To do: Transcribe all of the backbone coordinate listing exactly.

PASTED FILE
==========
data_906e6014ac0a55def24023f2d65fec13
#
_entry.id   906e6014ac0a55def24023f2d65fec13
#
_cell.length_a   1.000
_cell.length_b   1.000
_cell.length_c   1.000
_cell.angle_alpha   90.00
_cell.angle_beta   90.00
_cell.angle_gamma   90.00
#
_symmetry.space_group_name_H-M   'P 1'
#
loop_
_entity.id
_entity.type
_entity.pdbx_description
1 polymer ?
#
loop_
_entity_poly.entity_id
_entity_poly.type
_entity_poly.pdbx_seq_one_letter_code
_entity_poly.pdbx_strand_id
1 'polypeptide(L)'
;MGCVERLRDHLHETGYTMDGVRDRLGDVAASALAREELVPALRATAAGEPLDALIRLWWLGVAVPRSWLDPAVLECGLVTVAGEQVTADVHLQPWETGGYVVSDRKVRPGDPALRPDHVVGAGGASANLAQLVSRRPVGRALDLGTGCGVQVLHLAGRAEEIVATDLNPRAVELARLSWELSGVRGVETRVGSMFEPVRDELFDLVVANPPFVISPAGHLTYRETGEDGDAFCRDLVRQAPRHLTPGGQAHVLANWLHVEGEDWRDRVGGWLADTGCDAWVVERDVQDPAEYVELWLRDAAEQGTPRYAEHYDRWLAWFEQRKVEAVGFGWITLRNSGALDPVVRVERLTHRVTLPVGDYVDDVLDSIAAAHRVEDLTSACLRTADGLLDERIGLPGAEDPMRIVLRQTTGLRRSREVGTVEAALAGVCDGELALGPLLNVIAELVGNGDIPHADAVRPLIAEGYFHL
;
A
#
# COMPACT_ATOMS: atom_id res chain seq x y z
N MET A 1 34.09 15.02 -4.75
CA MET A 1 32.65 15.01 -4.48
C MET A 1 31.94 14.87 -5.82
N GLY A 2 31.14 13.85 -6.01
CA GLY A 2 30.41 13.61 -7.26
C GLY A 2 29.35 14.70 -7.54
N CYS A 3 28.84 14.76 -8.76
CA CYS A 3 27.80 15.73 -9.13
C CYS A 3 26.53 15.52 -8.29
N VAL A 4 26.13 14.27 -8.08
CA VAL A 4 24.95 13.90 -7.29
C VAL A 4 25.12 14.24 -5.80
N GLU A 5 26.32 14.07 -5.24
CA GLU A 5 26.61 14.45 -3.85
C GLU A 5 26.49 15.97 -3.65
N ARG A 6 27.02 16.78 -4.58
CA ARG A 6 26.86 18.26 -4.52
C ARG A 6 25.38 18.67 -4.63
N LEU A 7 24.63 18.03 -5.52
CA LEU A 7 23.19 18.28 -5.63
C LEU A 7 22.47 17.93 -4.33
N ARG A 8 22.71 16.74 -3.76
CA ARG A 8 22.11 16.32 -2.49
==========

data_906e6014ac0a55def24023f2d65fec13
#
_entry.id   906e6014ac0a55def24023f2d65fec13
#
_cell.length_a   1.000
_cell.length_b   1.000
_cell.length_c   1.000
_cell.angle_alpha   90.00
_cell.angle_beta   90.00
_cell.angle_gamma   90.00
#
_symmetry.space_group_name_H-M   'P 1'
#
loop_
_entity.id
_entity.type
_entity.pdbx_description
1 polymer ?
#
loop_
_entity_poly.entity_id
_entity_poly.type
_entity_poly.pdbx_seq_one_letter_code
_entity_poly.pdbx_strand_id
1 'polypeptide(L)'
;MGCVERLRDHLHETGYTMDGVRDRLGDVAASALAREELVPALRATAAGEPLDALIRLWWLGVAVPRSWLDPAVLECGLVTVAGEQVTADVHLQPWETGGYVVSDRKVRPGDPALRPDHVVGAGGASANLAQLVSRRPVGRALDLGTGCGVQVLHLAGRAEEIVATDLNPRAVELARLSWELSGVRGVETRVGSMFEPVRDELFDLVVANPPFVISPAGHLTYRETGEDGDAFCRDLVRQAPRHLTPGGQAHVLANWLHVEGEDWRDRVGGWLADTGCDAWVVERDVQDPAEYVELWLRDAAEQGTPRYAEHYDRWLAWFEQRKVEAVGFGWITLRNSGALDPVVRVERLTHRVTLPVGDYVDDVLDSIAAAHRVEDLTSACLRTADGLLDERIGLPGAEDPMRIVLRQTTGLRRSREVGTVEAALAGVCDGELALGPLLNVIAELVGNGDIPHADAVRPLIAEGYFHL
;
A
#
# COMPACT_ATOMS: atom_id res chain seq x y z
N MET A 1 34.09 15.02 -4.75
CA MET A 1 32.65 15.01 -4.48
C MET A 1 31.94 14.87 -5.82
N GLY A 2 31.14 13.85 -6.01
CA GLY A 2 30.41 13.61 -7.26
C GLY A 2 29.35 14.70 -7.54
N CYS A 3 28.84 14.76 -8.76
CA CYS A 3 27.80 15.73 -9.13
C CYS A 3 26.53 15.52 -8.29
N VAL A 4 26.13 14.27 -8.08
CA VAL A 4 24.95 13.90 -7.29
C VAL A 4 25.12 14.24 -5.80
N GLU A 5 26.32 14.07 -5.24
CA GLU A 5 26.61 14.45 -3.85
C GLU A 5 26.49 15.97 -3.65
N ARG A 6 27.02 16.78 -4.58
CA ARG A 6 26.86 18.26 -4.52
C ARG A 6 25.38 18.67 -4.63
N LEU A 7 24.63 18.03 -5.52
CA LEU A 7 23.19 18.28 -5.63
C LEU A 7 22.47 17.93 -4.33
N ARG A 8 22.71 16.74 -3.76
CA ARG A 8 22.11 16.32 -2.49